This blog provides a general discussion on the considerations for selecting pipe insulation thickness for steam pipelines.

Steam is regularly used in industry for the purpose of generating process heat. In general, steam should be generated and distributed at the highest possible pressure and utilized at the lowest possible pressure. There are two main factors which determine pipe sizing in a steam system. The first factor is the initial pressure at the boiler plant and the allowable pressure drop of the complete distribution system. It is said that the pressure drop across the total system shouldn’t exceed 20% of the total maximum pressure at the boiler. This includes all pipe losses, valve, bend, tee losses etc. The second factor is the velocity of the steam. The flow through a given steam line should be within certain design velocity limits meaning distribution pipe sizing requires careful consideration to ensure the system is within these limits. High velocity leads to pipe erosion whereas low velocities tend to increase the amount of condensate and hence system energy losses.

Undersized pipes result in high line velocities which leads to insufficient pressure at the demand point due to higher pressure drops and steam starvation as well as pipe erosion as already noted. Oversized pipes, on the other hand, result in lower line velocities, higher capital installation costs and of course higher heat losses due to the larger surface area of the pipe. The higher heat loss, of course, causes an increase in the amount of condensate which increases in the size of steam traps and condensate return lines. The diameter of the pipe will also have a knock-on effect on the selected diameter of insulation required for the pipeline.

On the topic of pipe insulation, it is recommended that an appropriate insulation thickness should be determined for a given system that would save money. The thicker the insulation on the pipe, the lower the heat loss which saves energy. However, in economic terms, thicker insulation is relatively more costly than a thinner layer and has a higher payback period. Maintenance costs also rise with greater insulation thickness. So, in an ideal scenario, the insulation thickness should be optimised so that the investment on insulation is recovered through the resultant energy savings achieved.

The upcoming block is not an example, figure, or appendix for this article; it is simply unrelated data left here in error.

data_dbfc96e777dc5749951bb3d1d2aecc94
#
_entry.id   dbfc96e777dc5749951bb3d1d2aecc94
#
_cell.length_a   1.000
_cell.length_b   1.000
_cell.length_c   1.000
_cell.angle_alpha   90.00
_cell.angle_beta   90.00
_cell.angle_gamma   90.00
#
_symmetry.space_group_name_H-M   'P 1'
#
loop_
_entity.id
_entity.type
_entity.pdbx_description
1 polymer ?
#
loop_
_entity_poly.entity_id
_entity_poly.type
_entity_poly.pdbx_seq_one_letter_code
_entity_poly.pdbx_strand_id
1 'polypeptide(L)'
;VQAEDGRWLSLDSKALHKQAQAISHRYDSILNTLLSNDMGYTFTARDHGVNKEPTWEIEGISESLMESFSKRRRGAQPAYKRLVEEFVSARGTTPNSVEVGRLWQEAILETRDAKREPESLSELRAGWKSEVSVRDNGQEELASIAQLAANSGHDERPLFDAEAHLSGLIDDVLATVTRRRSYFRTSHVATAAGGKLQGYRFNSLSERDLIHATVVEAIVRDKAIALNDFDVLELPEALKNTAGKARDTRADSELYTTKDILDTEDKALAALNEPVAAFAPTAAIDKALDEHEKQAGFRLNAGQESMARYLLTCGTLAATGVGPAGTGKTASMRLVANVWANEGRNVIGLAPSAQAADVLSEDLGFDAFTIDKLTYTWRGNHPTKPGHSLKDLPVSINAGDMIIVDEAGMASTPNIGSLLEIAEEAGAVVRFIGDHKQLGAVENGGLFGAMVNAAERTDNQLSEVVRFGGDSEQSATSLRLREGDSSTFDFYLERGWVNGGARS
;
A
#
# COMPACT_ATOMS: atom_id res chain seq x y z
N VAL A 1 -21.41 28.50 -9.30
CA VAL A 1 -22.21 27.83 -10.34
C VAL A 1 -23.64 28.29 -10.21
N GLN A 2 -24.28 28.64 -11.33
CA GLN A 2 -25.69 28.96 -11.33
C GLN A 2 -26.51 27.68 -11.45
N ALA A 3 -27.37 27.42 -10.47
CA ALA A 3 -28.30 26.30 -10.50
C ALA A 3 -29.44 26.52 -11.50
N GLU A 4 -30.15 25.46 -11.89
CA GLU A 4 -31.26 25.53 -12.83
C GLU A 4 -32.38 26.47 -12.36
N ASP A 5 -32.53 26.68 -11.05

Therefore, there should be an optimization study carried out when deciding on the pipe diameter and insulation thickness.

Insulation of any system requires capital expenditure. As such, from an economic standpoint, the most important factor in any insulation system is to analyse the thermal insulation with respect to cost. The effectiveness of insulation follows the law of decreasing returns. Hence, there is a definite economic limit to the amount of insulation which is justified. An increased thickness is uneconomical and cannot be recovered through small energy savings. This limiting value is often described as an economic thickness of insulation and is illustrated in Figure 1.

A common approach often used is the static economic method for determining minimum cost functions. Annual costs of heat losses are added to annual costs of maintenance and investment in heat insulation. The economic insulation thickness is determined by searching for the minimum cost and an assumption that interest rates remain constant during the service life of the insulation. A dynamic method can also be considered where the rise in annual costs of heat loss due to inflation is considered in spite of what can be a relatively constant heat loss through the insulation. The dynamic method is based on supposed costs which may appear during the service life of the insulation. This method considers inflation effects on producing heat, maintenance etc.

As part of the overall design of the piping system, in addition to the practical operational design requirements, the system requires economic considerations, i.e. the pipe diameters and insulation thickness should be optimised based on the points discussed.

Pipe sizing and the selection of optimum levels of insulation are very important aspects of the design of steam distribution piping systems in order to save energy. Incorrect pipe sizes and insulation can result in heavy losses in terms of steam generated as well as additional fuel and associated costs.

Steam pipes need to be properly insulated with optimum thickness to obtain the maximum performance and energy saving.

It is said that when considering new construction projects, retrofit of existing piping systems and equipment, specifiers and or owner-operators should discard any existing or old tables of insulation thickness and create new tables using current energy cost data. Using the original older insulation thickness tables can result in unnecessary waste of revenue for heating energy.

References:

- Minimizing Energy Loss by Optimizing Pipe Diameter and Insulation Thickness in Steam Distribution Pipelines, SLEMA Journal.